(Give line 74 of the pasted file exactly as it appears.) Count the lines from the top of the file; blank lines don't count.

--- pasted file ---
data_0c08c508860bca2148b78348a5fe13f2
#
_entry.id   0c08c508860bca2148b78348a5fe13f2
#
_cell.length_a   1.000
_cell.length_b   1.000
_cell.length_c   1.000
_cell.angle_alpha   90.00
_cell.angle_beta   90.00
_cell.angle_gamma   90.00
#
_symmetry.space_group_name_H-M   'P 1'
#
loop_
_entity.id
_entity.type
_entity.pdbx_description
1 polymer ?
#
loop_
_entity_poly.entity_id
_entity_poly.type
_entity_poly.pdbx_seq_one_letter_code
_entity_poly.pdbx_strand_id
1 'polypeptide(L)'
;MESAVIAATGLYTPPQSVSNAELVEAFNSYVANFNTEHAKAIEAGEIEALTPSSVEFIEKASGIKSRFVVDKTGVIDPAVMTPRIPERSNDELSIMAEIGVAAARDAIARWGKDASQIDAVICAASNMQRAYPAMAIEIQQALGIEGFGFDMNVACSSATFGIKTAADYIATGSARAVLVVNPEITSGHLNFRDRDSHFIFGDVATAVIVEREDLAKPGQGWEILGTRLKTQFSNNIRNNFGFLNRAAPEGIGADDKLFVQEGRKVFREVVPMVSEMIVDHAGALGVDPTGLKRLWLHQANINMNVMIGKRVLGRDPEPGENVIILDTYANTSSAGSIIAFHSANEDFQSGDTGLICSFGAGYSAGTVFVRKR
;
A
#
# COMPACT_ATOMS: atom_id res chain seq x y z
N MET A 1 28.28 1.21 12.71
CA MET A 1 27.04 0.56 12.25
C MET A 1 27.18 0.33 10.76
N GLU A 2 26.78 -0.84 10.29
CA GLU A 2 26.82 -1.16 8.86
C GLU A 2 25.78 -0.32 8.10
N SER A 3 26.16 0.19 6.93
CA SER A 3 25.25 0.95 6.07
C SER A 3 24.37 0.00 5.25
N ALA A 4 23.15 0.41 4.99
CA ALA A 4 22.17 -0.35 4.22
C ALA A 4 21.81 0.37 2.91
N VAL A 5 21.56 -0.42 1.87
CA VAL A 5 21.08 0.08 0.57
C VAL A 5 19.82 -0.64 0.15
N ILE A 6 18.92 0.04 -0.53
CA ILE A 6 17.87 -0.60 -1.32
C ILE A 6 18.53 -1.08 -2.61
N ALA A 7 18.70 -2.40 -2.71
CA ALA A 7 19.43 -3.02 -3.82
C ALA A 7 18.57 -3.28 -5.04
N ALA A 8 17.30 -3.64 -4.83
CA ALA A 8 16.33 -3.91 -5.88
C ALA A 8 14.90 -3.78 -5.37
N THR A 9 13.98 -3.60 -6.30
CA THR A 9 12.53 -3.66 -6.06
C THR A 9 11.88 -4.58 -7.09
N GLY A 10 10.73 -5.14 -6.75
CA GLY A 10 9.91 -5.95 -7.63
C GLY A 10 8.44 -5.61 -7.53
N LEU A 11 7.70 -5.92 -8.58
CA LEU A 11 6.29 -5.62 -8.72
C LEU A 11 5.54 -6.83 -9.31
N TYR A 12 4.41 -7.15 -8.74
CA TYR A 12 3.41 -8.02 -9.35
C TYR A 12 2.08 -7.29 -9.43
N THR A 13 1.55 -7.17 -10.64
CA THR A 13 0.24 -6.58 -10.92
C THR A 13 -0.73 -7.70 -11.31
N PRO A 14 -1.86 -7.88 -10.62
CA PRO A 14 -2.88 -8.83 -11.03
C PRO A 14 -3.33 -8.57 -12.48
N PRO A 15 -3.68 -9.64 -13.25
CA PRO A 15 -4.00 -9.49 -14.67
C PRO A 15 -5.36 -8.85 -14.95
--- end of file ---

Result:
CA PRO A 15 -4.00 -9.49 -14.67